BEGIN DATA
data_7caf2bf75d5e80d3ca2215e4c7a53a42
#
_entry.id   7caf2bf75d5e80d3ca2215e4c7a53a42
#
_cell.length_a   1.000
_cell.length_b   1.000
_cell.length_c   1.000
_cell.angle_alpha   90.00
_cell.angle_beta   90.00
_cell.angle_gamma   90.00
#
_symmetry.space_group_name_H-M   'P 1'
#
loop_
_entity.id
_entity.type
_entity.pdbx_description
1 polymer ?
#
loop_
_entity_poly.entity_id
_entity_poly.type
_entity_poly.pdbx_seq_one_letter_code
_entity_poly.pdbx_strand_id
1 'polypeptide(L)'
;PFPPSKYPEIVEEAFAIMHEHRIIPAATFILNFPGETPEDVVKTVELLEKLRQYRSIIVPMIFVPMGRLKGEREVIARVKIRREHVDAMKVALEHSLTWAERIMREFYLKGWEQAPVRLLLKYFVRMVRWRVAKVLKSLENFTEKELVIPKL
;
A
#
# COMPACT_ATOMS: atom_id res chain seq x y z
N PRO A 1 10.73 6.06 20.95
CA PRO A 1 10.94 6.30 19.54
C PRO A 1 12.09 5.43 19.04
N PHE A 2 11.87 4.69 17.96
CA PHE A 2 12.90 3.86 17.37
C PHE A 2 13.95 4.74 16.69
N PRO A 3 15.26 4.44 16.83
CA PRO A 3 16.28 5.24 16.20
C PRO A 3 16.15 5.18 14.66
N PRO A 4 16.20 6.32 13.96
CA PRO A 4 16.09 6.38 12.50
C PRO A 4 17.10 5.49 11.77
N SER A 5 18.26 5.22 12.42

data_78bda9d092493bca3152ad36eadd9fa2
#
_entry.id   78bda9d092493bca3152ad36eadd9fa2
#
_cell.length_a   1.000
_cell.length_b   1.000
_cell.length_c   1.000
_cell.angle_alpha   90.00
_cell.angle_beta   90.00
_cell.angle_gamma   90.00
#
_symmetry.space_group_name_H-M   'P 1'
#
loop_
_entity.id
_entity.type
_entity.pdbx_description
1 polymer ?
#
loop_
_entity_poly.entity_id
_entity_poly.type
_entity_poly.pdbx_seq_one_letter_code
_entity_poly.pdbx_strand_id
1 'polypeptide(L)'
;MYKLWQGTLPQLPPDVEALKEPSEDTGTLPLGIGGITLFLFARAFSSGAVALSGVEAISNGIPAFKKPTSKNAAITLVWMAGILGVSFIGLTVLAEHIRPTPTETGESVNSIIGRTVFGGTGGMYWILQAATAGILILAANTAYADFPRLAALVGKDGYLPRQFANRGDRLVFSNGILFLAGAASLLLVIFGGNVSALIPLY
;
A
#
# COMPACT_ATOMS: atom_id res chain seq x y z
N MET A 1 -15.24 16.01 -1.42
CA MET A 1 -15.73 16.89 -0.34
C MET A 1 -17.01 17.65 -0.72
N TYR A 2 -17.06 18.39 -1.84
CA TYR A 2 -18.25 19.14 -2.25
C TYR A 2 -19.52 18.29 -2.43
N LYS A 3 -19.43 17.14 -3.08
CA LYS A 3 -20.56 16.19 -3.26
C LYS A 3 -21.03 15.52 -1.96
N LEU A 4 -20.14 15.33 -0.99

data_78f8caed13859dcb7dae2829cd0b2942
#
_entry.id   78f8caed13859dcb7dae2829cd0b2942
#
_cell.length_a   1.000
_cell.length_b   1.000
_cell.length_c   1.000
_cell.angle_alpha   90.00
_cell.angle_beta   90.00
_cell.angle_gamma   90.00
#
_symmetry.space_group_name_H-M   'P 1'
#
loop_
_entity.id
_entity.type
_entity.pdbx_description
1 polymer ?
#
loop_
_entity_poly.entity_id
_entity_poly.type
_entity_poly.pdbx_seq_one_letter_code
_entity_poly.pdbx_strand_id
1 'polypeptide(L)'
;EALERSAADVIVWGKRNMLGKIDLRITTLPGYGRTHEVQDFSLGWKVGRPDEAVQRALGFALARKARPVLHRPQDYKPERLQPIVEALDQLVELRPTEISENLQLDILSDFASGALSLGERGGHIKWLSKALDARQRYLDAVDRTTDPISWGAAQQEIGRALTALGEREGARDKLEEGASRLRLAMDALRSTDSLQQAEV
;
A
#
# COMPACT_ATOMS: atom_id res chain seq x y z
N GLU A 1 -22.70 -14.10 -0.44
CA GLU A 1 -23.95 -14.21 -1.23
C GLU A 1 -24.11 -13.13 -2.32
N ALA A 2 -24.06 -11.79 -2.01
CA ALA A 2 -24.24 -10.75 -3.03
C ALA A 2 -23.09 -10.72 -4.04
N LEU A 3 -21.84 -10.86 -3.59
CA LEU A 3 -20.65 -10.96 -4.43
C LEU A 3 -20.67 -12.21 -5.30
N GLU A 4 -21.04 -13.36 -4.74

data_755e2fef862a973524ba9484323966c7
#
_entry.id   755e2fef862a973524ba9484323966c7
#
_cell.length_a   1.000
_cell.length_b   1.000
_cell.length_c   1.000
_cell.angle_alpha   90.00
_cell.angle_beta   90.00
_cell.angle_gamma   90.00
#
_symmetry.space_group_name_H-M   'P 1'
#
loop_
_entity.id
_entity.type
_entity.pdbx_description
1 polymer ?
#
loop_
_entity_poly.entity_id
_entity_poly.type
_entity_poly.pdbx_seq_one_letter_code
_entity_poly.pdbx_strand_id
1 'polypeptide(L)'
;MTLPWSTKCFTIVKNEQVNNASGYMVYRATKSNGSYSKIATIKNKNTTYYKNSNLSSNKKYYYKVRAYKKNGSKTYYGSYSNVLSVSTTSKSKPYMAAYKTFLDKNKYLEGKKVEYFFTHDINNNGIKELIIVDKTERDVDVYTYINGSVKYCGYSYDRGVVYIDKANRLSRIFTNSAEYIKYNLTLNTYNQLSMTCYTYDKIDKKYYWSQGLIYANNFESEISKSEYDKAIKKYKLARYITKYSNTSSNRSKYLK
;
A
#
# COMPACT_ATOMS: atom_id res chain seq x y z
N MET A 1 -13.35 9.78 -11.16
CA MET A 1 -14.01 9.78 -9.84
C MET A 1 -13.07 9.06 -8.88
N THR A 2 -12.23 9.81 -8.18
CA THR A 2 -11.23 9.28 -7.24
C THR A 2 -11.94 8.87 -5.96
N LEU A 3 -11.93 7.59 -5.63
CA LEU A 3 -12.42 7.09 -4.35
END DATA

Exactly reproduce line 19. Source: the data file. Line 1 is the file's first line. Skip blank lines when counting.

#